The sulfur gases produced by the spring were relatively mild but the yellow deposits on our knees--where we knelt to sample the spring--proved to compete with the unpleasantness of penguin excrement that we could still smell on our stored equipment back on our cabin on Aquiles at day's end.

Kroner Lake Kroner Lake Kroner Lake
Kroner Lake Kroner Lake Desolation Bay
Sampling the only geothermal lagoon in Antarctica
The temperature at the mouth of the spring was 52.6°C on February 22, 2013.

At least one mouth of the spring on the edge of the Lake, which we determined via transectional temperature sampling, yielded 52.6°C water and showed lots of metal precipitation. We sampled there. As it turned out, this was the hottest sample we pulled in 15 days of sampling in Antarctica.

The mouth covering on JP (the dark scarf), in the bottom center photograph above, wasn't to protect his nose from stench. It was to keep him warm. Although the air temperature was 2.7° there was a steady 30+ km/h wind from the south that was chilling and from which we had to constantly protect ourselves. At 0°C a 30 km/h wind makes for a -10°C wind-chill.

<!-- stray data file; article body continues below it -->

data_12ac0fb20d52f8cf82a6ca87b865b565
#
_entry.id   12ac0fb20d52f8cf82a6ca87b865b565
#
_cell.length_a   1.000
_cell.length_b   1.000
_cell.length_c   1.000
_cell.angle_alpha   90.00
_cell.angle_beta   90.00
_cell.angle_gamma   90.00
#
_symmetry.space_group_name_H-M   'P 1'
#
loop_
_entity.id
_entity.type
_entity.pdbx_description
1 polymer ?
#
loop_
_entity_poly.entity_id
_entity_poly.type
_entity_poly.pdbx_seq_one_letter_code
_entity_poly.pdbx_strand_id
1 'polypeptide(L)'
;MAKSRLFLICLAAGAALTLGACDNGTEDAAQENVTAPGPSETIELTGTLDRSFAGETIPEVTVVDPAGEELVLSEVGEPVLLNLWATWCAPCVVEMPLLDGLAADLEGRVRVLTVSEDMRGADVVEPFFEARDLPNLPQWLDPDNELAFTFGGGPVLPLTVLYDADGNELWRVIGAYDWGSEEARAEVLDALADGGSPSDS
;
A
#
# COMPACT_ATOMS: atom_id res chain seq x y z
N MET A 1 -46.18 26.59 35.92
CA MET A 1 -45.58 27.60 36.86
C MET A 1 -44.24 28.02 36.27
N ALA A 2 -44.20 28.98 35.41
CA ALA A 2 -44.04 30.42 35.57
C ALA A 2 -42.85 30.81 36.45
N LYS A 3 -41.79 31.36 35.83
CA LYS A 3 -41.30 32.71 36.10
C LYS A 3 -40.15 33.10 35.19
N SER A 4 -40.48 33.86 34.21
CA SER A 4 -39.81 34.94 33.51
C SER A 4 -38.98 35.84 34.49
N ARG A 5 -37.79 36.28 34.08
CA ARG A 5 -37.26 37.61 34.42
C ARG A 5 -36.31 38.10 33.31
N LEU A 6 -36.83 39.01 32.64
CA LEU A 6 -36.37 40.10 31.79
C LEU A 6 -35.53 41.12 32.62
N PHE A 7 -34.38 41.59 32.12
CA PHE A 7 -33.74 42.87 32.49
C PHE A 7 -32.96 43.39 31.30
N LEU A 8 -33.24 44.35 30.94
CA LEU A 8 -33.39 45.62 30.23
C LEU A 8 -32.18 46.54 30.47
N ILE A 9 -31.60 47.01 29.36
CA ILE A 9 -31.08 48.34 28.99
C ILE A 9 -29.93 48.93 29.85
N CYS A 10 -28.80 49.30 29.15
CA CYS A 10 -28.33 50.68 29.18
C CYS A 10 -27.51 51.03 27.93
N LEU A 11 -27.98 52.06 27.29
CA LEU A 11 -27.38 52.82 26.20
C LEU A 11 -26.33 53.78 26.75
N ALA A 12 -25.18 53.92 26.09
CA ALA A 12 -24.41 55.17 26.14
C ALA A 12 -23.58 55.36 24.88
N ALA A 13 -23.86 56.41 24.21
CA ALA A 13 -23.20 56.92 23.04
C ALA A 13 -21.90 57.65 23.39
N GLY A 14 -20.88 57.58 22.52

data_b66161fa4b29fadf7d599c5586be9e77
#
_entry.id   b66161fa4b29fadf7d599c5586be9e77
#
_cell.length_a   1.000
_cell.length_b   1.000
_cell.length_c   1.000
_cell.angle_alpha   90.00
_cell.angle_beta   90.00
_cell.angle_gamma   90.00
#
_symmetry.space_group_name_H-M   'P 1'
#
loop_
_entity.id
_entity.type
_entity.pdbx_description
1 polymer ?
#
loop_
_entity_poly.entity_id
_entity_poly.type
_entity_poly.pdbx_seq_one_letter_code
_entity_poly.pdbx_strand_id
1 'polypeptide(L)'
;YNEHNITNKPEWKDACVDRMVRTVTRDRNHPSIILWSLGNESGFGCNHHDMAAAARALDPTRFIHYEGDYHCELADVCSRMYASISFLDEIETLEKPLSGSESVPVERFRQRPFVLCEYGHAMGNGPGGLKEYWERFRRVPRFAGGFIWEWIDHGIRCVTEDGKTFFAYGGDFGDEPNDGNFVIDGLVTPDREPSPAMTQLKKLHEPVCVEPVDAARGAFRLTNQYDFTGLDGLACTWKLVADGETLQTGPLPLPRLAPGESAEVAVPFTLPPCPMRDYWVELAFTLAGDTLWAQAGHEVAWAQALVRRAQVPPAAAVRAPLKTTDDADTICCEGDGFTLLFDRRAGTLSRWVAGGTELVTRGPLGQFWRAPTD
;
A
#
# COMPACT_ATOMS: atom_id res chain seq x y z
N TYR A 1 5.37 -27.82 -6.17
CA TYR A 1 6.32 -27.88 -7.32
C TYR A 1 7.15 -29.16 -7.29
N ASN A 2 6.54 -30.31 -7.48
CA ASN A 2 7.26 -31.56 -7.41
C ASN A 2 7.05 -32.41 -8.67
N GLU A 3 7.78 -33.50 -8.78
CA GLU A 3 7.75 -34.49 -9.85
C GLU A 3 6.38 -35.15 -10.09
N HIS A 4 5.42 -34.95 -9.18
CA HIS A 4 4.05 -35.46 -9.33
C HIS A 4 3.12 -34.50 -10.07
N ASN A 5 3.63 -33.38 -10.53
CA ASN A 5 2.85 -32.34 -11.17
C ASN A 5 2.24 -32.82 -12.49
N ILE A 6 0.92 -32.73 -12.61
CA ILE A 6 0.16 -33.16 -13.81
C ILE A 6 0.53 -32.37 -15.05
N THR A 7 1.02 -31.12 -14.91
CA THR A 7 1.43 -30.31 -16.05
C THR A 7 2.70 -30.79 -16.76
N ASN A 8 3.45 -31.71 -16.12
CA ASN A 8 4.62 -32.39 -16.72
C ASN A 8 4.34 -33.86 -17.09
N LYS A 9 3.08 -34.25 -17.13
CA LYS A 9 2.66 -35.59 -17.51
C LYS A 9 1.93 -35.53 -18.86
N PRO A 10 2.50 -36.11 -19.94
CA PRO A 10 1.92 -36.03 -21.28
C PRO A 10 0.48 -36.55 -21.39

Our typical clothing started with long johns followed by sweats, covered by waterproof, rip-stop nylon ski pants. I wore Tamara-knitted socks and felt-lined boots. Above we wore a tee shirt covered by a felt inner liner covered by a waterproof parka and a knit, stocking hat. With this combination I was actually never cold in Antarctica(unless I was wet: see Day 7) but my body's equilibrium temperature had to be trimmed constantly by opening and closing zippers, taking gloves on and off (for sampling too), and pulling the parka's hood on and off. Dark glasses were mandatory.

With that said, everyone had the same equipment (thanks INACH), but I saw many in different groups struggling to stay warm on zodiac trips or high winds.

Moss sampling
Moss sampling
Sampling the rhizome of a moss (probably syntrichia ruralis but maybe Polytrichum strictum or Bryum pseudotriquetrum or Polytrichastrum longisetum)

The scientists sampling out of the Aquiles on this trip--that I met--came from Belgium, Brazil, Chile, China, Great Britain, and the United States (me). The projects involved, plankton, algae, and bacteria that I know of and probably lots I don't. All groups carried backpacks into the zodiacs, but some also took scuba tanks, water samplers, pH probes, GPS, thermometers, and augers for drilling. If I didn't meet and talk to someone in the salon where we ate on the ship, then I wouldn't have know what they were doing.